15 things not to do when using a rapid antigen test, from storing in the freezer to taking snot samples


Many of us have had a rapid antigen test (RAT) or administered it to our school-age children.

But how many of us are using them correctly?

Here are 15 pitfalls to avoid if you want to get the most out of your RAT.

1. Store at the wrong temperature

RATs must be kept at 2-30 degrees Celsius to work as intended.

Storing at higher temperatures means the proteins in the tests can become denatured: permanent changes to the protein’s structure, like when you cook an egg.

Don’t let the kit freeze. This can also damage kit components.

2. Use straight from the refrigerator

Reagents (essential test kit ingredients) will not function properly at low temperatures. Let the kit sit out of the fridge for about 30 minutes before using it.

3. Use an outdated test

Always check the expiration date before use, which you will find on the box. Expired tests may contain biological or chemical reagents that have been spiked or denatured.

4. Open too early

DO NOT open test items until you are ready to begin. Storing the open test can lead to false positives (you can test positive without actually having COVID).

5. Getting tested too soon or too late after exposure

One study, not yet peer-reviewed, suggests that RATs cannot detect SARS-CoV-2 (the virus that causes COVID-19) until at least day two after exposure. It takes an average of three days to test positive.

RATs are also unable to detect the virus after seven to eight days after exposure. So don’t wait too long to get tested.

RAT sensitivity (ability to detect a positive case) improves if you test daily, for several days.

6. Assuming all tests work the same

Some RATs need nasal swabs, others use saliva. The way the virus is extracted from the sample, the number of drops added to the test device, and the length of time to read the results differ between brands.

Familiarize yourself with the instructions, especially if it’s a brand new one or if it’s been a while since your last RAT.

7. Test contamination

DO NOT touch the tip of the swab (the soft piece that goes into the nose) with your fingers or allow it to come into contact with other surfaces.

8. Mucus sampling

Blow your nose before doing a nasal swab, as you don’t want to taste the mucus. You want to rub the tissue lining your nasal passages, using the technique below.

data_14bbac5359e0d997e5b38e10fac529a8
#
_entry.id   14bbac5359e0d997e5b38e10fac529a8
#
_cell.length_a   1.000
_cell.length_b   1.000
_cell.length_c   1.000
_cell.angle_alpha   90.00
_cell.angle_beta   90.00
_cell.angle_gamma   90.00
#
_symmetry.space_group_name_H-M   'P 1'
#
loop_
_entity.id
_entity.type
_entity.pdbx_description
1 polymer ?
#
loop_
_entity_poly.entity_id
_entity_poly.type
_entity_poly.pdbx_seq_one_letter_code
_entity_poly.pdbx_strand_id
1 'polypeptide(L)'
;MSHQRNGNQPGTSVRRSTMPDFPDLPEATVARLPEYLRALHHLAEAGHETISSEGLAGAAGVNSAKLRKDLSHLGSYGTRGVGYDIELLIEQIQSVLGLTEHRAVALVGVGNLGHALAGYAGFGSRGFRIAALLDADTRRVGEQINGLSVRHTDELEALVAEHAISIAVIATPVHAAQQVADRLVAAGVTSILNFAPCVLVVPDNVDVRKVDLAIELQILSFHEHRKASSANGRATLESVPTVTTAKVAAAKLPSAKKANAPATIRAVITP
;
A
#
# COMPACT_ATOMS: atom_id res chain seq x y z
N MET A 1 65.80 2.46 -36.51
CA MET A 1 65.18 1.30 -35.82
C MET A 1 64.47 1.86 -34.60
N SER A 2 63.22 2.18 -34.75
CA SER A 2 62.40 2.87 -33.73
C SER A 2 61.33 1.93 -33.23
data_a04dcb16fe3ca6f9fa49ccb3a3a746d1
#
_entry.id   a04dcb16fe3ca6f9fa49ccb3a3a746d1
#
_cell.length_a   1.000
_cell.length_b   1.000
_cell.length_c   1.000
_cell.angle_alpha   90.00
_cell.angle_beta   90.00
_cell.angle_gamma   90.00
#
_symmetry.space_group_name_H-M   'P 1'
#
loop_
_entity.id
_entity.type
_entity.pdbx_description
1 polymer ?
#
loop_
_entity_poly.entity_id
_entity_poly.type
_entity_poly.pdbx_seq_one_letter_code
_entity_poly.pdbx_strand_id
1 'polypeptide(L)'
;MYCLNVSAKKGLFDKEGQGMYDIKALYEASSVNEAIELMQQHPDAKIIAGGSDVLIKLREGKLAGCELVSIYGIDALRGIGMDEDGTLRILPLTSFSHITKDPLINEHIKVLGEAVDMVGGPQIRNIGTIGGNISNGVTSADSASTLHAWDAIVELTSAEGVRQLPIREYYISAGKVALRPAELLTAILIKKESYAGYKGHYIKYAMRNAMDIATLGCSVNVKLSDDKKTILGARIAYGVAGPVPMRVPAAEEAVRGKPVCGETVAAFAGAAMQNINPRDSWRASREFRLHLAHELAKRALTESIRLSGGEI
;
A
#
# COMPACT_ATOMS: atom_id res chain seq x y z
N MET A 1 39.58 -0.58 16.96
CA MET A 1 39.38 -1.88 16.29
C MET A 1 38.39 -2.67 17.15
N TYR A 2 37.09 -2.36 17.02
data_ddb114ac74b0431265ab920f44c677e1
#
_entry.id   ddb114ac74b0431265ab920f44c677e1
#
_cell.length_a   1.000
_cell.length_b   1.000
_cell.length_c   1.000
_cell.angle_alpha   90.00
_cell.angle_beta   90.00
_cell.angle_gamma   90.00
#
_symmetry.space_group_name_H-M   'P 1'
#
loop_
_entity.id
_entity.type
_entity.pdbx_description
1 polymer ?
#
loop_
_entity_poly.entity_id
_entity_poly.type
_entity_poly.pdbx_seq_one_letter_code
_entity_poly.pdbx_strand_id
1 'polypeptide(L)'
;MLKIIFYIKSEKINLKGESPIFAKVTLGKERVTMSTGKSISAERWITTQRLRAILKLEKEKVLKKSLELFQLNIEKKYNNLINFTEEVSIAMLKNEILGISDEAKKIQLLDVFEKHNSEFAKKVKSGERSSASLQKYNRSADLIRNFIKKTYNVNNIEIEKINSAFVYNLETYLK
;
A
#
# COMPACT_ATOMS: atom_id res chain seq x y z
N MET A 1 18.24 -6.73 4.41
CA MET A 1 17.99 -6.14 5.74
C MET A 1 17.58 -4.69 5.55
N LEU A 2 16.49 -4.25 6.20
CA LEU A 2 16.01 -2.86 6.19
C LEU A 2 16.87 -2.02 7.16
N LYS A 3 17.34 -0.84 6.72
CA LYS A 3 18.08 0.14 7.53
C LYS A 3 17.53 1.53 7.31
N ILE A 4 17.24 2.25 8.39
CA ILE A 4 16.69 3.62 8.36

9. Cleaning with the swab at the wrong angle and depth

When you insert the nasal swab, you are not trying to swab the inside of the nostril, but the tissue further back in the nostrils.

So instead of going straight up with the swab, try going horizontally and about 2-3 centimeters back. Then roll the swab gently against the walls of your nasal passage the exact number of times your test recommends. Repeat on the other side.
Because it is easy to get the angle/depth wrong, it is best for parents or caregivers to take samples from children. Most RATs should not be used in children under two years of age, so check the instructions if you are not sure.

10. Continuing with a bloody swab

Blood on the nasal swab will give you an inaccurate result. Discard the test and do another when the bleeding has stopped, or take a sample only from the non-bleeding side.
Do not use a test that requires a nasal swab if you are prone to nosebleeds. Use a saliva test instead.

11. Eating, drinking, chewing gum, brushing teeth, or smoking before a saliva test

These may give an inaccurate result. So wait 30 minutes before taking a saliva sample.

12. Adding too many or too few drops to the indicating device

Adding the correct number of drops will ensure that the liquid moves across the test surface in a specified time. Adding too few or too many drops will mess up the timeline and the test will not work properly.

13. Reading the result too early or too late

Read the result at the time indicated in the instructions.

Read the test too soon and you may get a false negative result (the test is negative but you are really positive). Too late and it could indicate that you are positive when you are not.

14. Misinterpret the result

When you read your results (at the correct time):

two lines means you have tested positive for SARS-CoV-2

a line in C (for control) ONLY means the test worked and you tested negative

a line in T (for test) (or A for antigen, depending on the kit) but NOT in C means your test is faulty. make another

no lines also means your test is faulty and you need to repeat it.

15. Improper disposal of the kit

Seal any kit components that have been in contact with your nasal or saliva sample (swab, containers, reagents, test device, etc.) in the plastic bag provided and dispose of in the trash.

Just put the cardboard box and paper instructions in recycling.

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